Meniscus tears are very common.  The meniscus is a cushion within the knee.  We have two menisci. The medial meniscus on the inner side of the knee and the lateral meniscus on the outer side of the knee.  A meniscus tear is commonly due to aging, wear and tear, and injuries.

Let’s explore:

  • What is a Meniscus and its function?
  • How does a Meniscus Tear occur
  • Why does a  Meniscus Tear hurt?
  • What types of Meniscus Tears are there?
  • Does a meniscus tear require surgery?

What is a Meniscus?

A meniscus is a cartilage disk that’s found in the knee.  There are actually two of them.  We have one on the inner side of the knee which we call the medial meniscus and one on the outer side of the knee which we call the lateral meniscus.  These two disks function as shock absorbers or cushions to minimize the stress on another type of cartilage that we have in the knee which we call the articular cartilage.  The articular cartilage is the cartilage that actually coats the ends of the bones so it’s present on the bottom of the femur and on the top of the shinbone or the tibia.

If the two menisci are not present or they’re torn, then the articular cartilage sees an increase in stress and can trigger the onset of osteoarthritis.  That is by no means the only cause of osteoarthritis.  However, it is certainly a significant contributor.

How does a  meniscus tear occur?

Many of the patients I see each week who present with knee pain are suffering from a meniscus tear.   Some of the patients I see are young and have healthy meniscus tissue that tore as the result of trauma.  But the vast majority of patients I see with a meniscus tear are over 35-40 and do not recall any injury.     Why does a meniscus tear so easily once we reach our fourth, fifth decades and beyond?

Our meniscal tissue is non-regenerative. That means it has a very poor ability to heal itself.   It’s similar to our brain or our heart tissues.  If we have a heart attack or a stroke, we do not regenerate those areas of our heart or our brain.  It simply scars in.  Yet if we cut our skin, our skin heals.  That tissue is regenerative, same with muscle and a lot of other tissues in our body.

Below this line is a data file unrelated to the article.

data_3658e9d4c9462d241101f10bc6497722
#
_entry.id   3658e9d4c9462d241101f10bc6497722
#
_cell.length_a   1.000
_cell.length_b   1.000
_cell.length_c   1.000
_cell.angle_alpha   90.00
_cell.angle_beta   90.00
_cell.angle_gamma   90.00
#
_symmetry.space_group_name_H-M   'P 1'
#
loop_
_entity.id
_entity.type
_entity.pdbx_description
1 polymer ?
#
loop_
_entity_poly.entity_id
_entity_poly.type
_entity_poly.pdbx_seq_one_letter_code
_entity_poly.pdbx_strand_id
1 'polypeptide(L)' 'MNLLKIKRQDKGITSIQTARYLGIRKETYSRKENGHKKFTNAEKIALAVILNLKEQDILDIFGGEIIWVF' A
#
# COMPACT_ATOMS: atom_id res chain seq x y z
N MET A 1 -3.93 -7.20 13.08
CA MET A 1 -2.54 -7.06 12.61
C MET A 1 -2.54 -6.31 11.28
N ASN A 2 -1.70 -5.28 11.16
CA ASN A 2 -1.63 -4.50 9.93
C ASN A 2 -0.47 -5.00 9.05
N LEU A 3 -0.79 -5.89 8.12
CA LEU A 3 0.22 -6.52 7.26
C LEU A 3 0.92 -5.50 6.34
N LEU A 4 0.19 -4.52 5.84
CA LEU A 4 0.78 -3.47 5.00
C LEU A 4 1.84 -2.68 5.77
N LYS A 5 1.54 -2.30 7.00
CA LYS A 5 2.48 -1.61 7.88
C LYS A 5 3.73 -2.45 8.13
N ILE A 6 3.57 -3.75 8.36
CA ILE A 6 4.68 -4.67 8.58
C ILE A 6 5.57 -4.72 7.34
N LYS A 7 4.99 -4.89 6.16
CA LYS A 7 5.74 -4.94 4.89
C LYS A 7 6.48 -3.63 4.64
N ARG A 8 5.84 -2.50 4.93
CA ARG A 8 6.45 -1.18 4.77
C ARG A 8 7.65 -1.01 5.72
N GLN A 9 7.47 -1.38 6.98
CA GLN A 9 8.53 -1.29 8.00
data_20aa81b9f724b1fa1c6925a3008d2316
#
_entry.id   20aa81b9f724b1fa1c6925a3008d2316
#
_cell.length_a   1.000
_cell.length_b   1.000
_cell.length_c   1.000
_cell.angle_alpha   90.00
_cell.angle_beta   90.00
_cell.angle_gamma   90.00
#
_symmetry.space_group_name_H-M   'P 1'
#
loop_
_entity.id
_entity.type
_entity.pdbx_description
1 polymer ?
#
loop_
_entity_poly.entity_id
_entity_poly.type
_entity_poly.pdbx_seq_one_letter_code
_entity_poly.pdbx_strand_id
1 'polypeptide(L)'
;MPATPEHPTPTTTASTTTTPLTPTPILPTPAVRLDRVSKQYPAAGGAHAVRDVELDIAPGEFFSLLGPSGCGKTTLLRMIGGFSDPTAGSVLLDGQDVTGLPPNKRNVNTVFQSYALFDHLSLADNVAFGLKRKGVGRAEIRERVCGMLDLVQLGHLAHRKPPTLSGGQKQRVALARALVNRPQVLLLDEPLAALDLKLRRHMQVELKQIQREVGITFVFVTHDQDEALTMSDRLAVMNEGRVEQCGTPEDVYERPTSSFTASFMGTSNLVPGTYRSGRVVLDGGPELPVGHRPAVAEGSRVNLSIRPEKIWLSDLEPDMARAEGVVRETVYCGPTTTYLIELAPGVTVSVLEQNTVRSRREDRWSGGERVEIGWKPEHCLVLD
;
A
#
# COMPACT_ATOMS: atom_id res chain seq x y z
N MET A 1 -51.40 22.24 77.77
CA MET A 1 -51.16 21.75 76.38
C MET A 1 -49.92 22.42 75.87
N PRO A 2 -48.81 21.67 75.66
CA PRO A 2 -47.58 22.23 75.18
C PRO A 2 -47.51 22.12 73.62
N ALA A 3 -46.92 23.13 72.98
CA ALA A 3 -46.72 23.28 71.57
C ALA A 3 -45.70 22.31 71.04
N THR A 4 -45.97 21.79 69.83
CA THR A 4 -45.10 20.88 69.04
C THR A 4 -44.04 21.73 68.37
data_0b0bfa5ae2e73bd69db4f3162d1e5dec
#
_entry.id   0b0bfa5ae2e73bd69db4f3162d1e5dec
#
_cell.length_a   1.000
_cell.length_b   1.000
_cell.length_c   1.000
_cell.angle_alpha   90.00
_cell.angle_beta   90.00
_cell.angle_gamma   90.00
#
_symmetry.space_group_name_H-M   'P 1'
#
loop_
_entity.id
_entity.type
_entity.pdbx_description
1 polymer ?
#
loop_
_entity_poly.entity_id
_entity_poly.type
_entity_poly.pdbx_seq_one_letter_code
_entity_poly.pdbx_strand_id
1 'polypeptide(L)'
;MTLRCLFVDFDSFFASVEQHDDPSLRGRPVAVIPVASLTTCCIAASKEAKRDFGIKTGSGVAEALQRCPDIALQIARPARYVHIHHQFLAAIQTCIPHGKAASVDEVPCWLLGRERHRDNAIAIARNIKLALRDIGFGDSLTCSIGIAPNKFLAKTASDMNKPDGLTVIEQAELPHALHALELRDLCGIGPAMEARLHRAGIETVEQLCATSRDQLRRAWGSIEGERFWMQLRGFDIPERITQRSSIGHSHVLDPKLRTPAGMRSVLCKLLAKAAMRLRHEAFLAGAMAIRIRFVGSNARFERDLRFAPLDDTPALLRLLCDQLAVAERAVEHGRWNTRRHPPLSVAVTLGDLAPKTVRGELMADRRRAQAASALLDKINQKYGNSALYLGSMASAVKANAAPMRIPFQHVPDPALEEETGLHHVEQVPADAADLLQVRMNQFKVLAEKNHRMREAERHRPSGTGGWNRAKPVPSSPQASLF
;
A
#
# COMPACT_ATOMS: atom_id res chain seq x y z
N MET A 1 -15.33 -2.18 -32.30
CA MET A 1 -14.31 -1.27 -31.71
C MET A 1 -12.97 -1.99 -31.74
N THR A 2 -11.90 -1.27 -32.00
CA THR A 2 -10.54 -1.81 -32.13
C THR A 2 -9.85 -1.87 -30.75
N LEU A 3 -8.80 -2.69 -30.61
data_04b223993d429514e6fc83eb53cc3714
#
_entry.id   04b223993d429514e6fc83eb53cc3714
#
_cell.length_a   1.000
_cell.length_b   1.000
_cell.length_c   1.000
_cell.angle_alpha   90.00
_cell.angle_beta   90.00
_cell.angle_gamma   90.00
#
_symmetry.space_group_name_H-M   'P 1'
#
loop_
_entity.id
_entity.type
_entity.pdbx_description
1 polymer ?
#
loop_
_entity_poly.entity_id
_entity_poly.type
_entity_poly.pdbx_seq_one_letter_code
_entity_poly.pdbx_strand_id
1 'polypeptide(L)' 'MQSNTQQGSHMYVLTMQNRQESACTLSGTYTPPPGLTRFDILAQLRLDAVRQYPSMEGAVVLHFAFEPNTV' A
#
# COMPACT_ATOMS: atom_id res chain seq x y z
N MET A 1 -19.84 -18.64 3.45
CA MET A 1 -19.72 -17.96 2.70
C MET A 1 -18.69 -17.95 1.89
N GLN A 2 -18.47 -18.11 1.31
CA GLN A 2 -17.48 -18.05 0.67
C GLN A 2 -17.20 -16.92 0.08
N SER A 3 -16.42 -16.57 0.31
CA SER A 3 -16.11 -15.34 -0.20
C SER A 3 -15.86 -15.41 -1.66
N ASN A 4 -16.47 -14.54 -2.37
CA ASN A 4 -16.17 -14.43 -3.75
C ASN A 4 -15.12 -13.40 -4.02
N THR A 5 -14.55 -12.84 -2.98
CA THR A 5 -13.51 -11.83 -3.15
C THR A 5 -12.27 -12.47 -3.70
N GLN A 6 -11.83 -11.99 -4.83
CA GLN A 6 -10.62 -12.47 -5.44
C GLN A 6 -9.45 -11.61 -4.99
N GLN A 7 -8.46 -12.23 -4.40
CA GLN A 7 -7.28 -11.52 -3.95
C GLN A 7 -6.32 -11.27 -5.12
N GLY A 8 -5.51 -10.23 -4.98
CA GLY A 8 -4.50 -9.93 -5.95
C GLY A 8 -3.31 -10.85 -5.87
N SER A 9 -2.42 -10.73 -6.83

Many of our tissues in our body are injured by “repetitive micro-trauma”.  A meniscus has very few mechanisms for repairing itself.  Therefore, every step that you’ve taken, every twist that you’ve done, every time you’ve knelt down or squatted down, you’ve put a force across that meniscus and eventually it wears out and tears (this is why most tears are called degenerative tears). Sometimes the meniscus tears just turning and reaching for something in your refrigerator.  A lot of times people will note that they knelt down to pick up something up and when they went to stand up they felt something rip inside their knee and noted the onset of pain.


When does a meniscus tear hurt?

Initially, after a meniscus tear occurs you may have pain all the time – and with all activities. Don’t despair.  In most situations, the pain improves dramatically over the next few days to weeks (one reason not to rush into an MRI machine).   The typical patient with a meniscus tear doesn’t have much in the way of pain with walking straight ahead.  Sometimes they do.  It depends on the size of the tear but usuall, they’ll tolerate walking in a single direction very well.  Patients with meniscal tears will complain of pain going downstairs.  They’ll have pain getting up from a seated position.  They’ll have pain with turning, pivoting and twisting and some patients, if the tear is large will complain that the knee is buckling or giving way or feels unstable.

Now… that being said… there are plenty of you out there who have tears and do not even know it.  Not all tears hurt.

I also see a number of patients in the office for a second opinion who have been told that they have a meniscus tear on an MRI which was obtained simply because they had pain one day and were immediately sent for an MRI (That’s a topic for another discussion) — and the MRI revealed a degenerative meniscus tear and now they’re  being told by an Orthopedic Surgeon that they need surgery to “fix or repair that tear”– and they wonder if I agree.  More on that later!

Types of meniscus tears?